In addition, the LDCs must receive the necessary support in terms of finance and technology transfer to ensure that strong economic growth is decoupled from emissions, reduces rather than creates disaster risk, and does not erode their natural resource base nor degrade their often-fragile ecosystems.

Over the 21 years since the establishment of the Least Developed Countries Fund (LDCF), 51 current and graduated LDCs gained access to USD 1.75 billion in grants (as of September 2022).

However, the demand for fund resources exceeded the funds available for new approvals.

Under the Green Climate Fund (GCF), the largest dedicated climate fund, by July 2022, total funding for the LDCs reached USD 3 billion, or 28 percent of the Fund’s global portfolio.

By the end of 2020, the Adaptation Fund had approved a cumulative total for LDCs of USD 205 million for projects and readiness grants worth USD 844,000 since its creation in 2001.

The commitment to provide USD 100 billion must be achieved urgently.

The second replenishment of the Green Climate Fund (GCF) is also a critical milestone.

The Doha Programme of Action for the LDCs provides important areas for complementary action on the SDGs, Sendai Framework for Disaster Risk Reduction, decisions under the UNFCCC, and environmental agreements and bodies.

The LDCs continue to face difficulties in accessing finance.

Most LDCs cannot directly access international public finance but rely on the international system to assist them.

Furthermore, LDCs face constraints in preparing adaptation plans and projects for financing under the established funds, both because of shortage of technical capacity and because the access conditions are complicated and onerous.

Enhanced support is needed to assist the LDCs in preparing bankable projects, including through established mechanisms such as the LDC Expert Group and the new UNFCCC-led UN-wide National Adaptation Plan partnership (UN4NAPs).

LDCs also face significant gaps and capacity constraints in meeting disaster risk reduction targets outlined in the Sendai Framework.

Enhanced financing, technology transfer, and capacity building is needed for LDCs to collect disaster loss and damage data, conduct multi-hazard risk assessments that include climate forecasts, and install multi-hazard early warning systems.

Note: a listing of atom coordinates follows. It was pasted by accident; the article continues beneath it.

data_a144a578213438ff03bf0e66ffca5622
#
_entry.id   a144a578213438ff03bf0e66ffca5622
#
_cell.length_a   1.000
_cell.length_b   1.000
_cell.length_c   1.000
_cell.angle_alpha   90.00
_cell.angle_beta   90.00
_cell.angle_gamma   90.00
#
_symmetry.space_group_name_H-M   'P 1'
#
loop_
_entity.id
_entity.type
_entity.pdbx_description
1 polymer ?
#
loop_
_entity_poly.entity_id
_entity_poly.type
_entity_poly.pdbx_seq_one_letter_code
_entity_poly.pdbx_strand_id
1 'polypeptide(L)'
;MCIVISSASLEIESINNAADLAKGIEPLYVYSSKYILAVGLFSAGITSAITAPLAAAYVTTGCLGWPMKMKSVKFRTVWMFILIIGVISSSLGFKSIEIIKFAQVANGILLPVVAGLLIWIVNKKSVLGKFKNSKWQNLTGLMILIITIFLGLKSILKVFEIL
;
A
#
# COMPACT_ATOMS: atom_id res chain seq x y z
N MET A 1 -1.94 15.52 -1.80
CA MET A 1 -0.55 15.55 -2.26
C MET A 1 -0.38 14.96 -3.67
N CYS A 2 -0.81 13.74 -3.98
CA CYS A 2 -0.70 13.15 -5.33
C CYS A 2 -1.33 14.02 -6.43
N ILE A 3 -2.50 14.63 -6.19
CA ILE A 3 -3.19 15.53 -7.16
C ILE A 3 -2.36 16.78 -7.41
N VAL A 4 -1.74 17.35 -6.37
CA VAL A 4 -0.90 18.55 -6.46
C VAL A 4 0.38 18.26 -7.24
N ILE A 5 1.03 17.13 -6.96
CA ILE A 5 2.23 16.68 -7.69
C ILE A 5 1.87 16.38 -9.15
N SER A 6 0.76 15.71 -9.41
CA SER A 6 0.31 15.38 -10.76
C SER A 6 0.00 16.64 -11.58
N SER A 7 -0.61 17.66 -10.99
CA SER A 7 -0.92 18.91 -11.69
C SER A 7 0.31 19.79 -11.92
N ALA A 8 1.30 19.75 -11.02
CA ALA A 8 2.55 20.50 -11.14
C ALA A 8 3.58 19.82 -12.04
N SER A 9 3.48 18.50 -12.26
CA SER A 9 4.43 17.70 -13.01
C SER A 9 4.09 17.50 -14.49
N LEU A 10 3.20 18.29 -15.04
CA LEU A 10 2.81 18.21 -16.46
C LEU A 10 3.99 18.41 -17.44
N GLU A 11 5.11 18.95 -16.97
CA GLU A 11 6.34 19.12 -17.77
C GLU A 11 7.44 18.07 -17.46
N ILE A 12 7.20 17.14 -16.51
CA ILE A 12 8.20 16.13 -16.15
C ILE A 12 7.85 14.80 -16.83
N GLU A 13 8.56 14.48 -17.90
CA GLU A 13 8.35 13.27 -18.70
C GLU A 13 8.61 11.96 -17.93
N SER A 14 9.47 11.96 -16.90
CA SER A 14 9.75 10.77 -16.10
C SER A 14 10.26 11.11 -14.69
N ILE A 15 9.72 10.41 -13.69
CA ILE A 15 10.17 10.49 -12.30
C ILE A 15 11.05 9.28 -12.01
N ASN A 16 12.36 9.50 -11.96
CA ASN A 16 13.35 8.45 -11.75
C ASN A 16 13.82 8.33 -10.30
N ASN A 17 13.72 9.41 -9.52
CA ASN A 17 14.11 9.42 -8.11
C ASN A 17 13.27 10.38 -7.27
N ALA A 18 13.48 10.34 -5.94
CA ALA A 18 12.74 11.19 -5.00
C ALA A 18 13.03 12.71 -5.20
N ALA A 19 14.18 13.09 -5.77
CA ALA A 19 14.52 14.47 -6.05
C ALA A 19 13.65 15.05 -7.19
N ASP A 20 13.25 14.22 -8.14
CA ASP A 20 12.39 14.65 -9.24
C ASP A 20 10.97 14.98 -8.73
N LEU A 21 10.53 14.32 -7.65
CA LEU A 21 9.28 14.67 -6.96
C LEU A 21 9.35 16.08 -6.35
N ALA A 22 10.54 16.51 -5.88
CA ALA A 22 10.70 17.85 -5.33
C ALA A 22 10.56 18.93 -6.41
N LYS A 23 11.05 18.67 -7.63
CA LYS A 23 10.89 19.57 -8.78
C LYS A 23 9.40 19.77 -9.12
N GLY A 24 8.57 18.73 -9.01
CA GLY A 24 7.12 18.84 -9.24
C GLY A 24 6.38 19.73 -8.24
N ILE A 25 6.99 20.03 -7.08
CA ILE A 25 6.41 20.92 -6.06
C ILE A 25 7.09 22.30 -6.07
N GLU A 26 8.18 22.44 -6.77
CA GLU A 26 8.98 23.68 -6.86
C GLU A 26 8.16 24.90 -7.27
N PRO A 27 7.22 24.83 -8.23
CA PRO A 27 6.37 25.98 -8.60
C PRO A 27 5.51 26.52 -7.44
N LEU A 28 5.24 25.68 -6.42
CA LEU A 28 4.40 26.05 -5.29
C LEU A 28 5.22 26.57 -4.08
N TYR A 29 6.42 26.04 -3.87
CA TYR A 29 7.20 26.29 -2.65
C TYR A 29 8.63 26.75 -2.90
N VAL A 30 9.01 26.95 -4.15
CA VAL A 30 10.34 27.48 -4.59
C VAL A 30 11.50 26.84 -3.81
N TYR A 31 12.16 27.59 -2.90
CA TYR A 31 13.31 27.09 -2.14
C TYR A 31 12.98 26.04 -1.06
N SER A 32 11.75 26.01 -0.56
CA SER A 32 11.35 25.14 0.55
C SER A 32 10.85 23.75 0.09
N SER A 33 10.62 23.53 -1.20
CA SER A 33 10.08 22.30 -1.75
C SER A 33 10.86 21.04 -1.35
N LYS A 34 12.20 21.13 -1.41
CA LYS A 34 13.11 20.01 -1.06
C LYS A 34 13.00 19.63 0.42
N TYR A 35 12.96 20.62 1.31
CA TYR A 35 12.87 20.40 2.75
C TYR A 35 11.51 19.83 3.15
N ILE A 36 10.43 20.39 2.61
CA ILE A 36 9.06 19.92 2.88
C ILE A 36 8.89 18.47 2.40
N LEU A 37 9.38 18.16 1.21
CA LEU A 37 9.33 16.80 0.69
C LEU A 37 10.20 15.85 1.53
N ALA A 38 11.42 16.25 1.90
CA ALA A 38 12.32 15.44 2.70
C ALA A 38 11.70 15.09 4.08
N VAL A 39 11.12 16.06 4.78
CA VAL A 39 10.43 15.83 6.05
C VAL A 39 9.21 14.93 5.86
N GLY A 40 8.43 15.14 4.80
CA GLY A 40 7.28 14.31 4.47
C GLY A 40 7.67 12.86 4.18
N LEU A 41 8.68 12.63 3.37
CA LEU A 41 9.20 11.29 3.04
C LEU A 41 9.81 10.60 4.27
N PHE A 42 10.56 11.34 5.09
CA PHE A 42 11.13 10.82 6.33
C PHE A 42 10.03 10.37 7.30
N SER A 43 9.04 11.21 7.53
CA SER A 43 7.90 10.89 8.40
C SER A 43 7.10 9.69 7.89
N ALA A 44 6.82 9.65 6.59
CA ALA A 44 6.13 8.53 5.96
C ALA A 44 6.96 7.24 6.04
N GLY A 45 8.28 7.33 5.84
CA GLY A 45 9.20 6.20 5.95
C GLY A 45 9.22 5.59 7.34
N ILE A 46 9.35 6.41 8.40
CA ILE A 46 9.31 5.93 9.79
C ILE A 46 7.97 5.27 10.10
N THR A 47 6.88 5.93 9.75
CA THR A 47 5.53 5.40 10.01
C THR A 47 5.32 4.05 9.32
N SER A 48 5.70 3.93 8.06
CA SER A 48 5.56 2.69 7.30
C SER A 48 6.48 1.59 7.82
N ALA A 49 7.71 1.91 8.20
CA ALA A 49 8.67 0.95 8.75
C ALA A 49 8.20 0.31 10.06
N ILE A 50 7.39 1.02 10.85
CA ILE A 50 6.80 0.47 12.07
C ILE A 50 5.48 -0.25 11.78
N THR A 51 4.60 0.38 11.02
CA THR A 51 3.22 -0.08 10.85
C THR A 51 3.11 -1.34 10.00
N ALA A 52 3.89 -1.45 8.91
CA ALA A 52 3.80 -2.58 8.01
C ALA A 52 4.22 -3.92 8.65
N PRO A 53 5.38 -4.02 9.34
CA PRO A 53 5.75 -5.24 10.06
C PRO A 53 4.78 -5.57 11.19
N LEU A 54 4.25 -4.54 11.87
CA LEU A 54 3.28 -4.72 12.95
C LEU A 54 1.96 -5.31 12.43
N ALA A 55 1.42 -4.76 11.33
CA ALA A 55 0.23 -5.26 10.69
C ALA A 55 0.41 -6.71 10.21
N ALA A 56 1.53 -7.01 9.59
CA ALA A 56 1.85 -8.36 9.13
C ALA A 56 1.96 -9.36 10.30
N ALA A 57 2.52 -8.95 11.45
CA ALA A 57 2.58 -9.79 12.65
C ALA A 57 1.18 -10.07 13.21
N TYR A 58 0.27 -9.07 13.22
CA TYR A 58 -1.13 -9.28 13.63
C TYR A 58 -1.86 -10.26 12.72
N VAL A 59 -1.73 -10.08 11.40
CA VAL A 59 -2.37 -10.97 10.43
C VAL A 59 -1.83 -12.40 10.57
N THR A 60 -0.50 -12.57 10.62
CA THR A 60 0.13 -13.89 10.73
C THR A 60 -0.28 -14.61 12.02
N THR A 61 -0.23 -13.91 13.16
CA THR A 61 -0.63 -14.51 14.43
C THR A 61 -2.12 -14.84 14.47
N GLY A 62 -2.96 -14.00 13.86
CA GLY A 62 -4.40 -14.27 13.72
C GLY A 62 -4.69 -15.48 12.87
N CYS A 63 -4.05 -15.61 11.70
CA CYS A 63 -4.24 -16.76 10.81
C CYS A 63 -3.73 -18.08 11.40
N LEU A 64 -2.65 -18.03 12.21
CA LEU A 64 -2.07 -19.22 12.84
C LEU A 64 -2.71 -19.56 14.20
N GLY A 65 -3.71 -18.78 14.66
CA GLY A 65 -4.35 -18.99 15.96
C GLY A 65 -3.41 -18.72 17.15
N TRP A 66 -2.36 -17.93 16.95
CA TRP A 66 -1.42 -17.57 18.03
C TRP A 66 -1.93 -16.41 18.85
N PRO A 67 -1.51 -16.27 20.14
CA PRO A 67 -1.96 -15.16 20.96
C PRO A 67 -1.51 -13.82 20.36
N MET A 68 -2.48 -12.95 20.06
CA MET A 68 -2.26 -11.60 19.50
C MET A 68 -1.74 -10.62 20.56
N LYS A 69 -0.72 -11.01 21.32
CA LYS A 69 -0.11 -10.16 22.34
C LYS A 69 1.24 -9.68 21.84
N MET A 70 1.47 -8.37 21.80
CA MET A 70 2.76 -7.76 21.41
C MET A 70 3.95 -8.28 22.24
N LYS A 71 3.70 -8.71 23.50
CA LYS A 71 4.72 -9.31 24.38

It is critical that this disaster risk information informs policy and investment decisions in all sectors while also increasing public access to disaster risk information and early warnings.

Integrating a risk-informed approach to development planning and economic policy, including structural transformation and the development of productive capacities, can be supported by implementing multi-hazard and multisectoral national and local disaster risk reduction strategies aligned with the Sendai Framework.

Such strategies are most effective when endorsed at the highest level of government, supported by regulations and legislation, and linked with economic and development policy, planning, and budgeting processes.

The Doha Programme of Action highlights the importance of multi-hazard early warning systems.

The upcoming mid-term review of the Sendai Framework provides an excellent occasion to assess progress made by LDCs in implementing the Sendai Framework, strengthen linkages with the Doha Programme of Action, and provide specific recommendations for LDCs to close the gaps.

With a view to building readiness for the newly established Loss and Damage Fund, until it becomes operational after COP 28, the activities of the Santiago network will catalyze technical assistance to enable LDCs to develop concrete actions to address losses and damages due to climate change.

Reliable sources of clean energy are essential for LDCs to build productive capacity, move up global value chains, decouple economic growth from greenhouse gas emissions, and improve health-related impacts of domestic energy use, especially for women and girls.

The pathway to net-zero emissions requires a substantial increase in the share of renewable energy in all three main end-use categories: electricity, transport, and heating/cooling.

Despite the immense renewable potential of the energy sector in LDCs, these countries rarely benefit from larger financing schemes to the same extent as more prosperous, developing countries.

While public finance remains a significant source of global renewables investments and key to leveraging private finance, financial flows to LDCs remain far short of the level required to meet energy targets by 2030.

Of the USD 14 billion commitments to developing countries supporting clean energy in 2018, USD 2.8 billion were allocated to LDCs.

Over the period 2010-2018, LDCs attracted 20 percent of total financial flows (or USD 26.8 billion) – a share that has remained relatively stable.

To achieve renewable energy goals, LDCs need to strengthen institutions dedicated to renewable energy policy, regulation, and standardization to drive change at the required scale and pace.

To do so, the LDCs need enhanced access to different sources of financing and dedicated support to build capacity and assist developers in preparing bankable and resilient renewable energy projects.

Furthermore, energy policy decisions and planning using robust data, factoring in long-term scenarios, and climate adaptation could improve the cost-effectiveness of renewable energy projects and help build resilience.